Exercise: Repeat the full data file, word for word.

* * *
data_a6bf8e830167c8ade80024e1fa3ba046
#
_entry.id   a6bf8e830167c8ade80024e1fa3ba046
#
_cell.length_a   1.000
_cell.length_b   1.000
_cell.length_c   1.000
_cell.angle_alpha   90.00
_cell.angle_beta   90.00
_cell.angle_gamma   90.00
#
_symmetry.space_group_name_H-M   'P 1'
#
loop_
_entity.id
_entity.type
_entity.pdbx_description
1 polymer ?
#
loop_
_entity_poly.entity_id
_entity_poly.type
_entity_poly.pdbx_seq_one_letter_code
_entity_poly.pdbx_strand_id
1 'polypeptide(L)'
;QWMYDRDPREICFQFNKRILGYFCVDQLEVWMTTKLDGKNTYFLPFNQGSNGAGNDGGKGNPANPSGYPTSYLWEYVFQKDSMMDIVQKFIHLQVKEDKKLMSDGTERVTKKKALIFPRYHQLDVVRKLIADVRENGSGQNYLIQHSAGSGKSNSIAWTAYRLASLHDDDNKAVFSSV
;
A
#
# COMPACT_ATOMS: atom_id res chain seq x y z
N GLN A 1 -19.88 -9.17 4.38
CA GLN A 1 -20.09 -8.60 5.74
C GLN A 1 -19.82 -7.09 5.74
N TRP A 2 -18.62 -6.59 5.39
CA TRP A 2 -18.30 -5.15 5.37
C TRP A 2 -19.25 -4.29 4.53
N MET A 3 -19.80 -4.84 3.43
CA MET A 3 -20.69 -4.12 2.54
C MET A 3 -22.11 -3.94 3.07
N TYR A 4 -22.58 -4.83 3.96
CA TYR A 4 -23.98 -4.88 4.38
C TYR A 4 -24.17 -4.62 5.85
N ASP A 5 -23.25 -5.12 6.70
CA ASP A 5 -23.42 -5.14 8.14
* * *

data_a6bf8e830167c8ade80024e1fa3ba046
#
_entry.id   a6bf8e830167c8ade80024e1fa3ba046
#
_cell.length_a   1.000
_cell.length_b   1.000
_cell.length_c   1.000
_cell.angle_alpha   90.00
_cell.angle_beta   90.00
_cell.angle_gamma   90.00
#
_symmetry.space_group_name_H-M   'P 1'
#
loop_
_entity.id
_entity.type
_entity.pdbx_description
1 polymer ?
#
loop_
_entity_poly.entity_id
_entity_poly.type
_entity_poly.pdbx_seq_one_letter_code
_entity_poly.pdbx_strand_id
1 'polypeptide(L)'
;QWMYDRDPREICFQFNKRILGYFCVDQLEVWMTTKLDGKNTYFLPFNQGSNGAGNDGGKGNPANPSGYPTSYLWEYVFQKDSMMDIVQKFIHLQVKEDKKLMSDGTERVTKKKALIFPRYHQLDVVRKLIADVRENGSGQNYLIQHSAGSGKSNSIAWTAYRLASLHDDDNKAVFSSV
;
A
#
# COMPACT_ATOMS: atom_id res chain seq x y z
N GLN A 1 -19.88 -9.17 4.38
CA GLN A 1 -20.09 -8.60 5.74
C GLN A 1 -19.82 -7.09 5.74
N TRP A 2 -18.62 -6.59 5.39
CA TRP A 2 -18.30 -5.15 5.37
C TRP A 2 -19.25 -4.29 4.53
N MET A 3 -19.80 -4.84 3.43
CA MET A 3 -20.69 -4.12 2.54
C MET A 3 -22.11 -3.94 3.07
N TYR A 4 -22.58 -4.83 3.96
CA TYR A 4 -23.98 -4.88 4.38
C TYR A 4 -24.17 -4.62 5.85
N ASP A 5 -23.25 -5.12 6.70
CA ASP A 5 -23.42 -5.14 8.14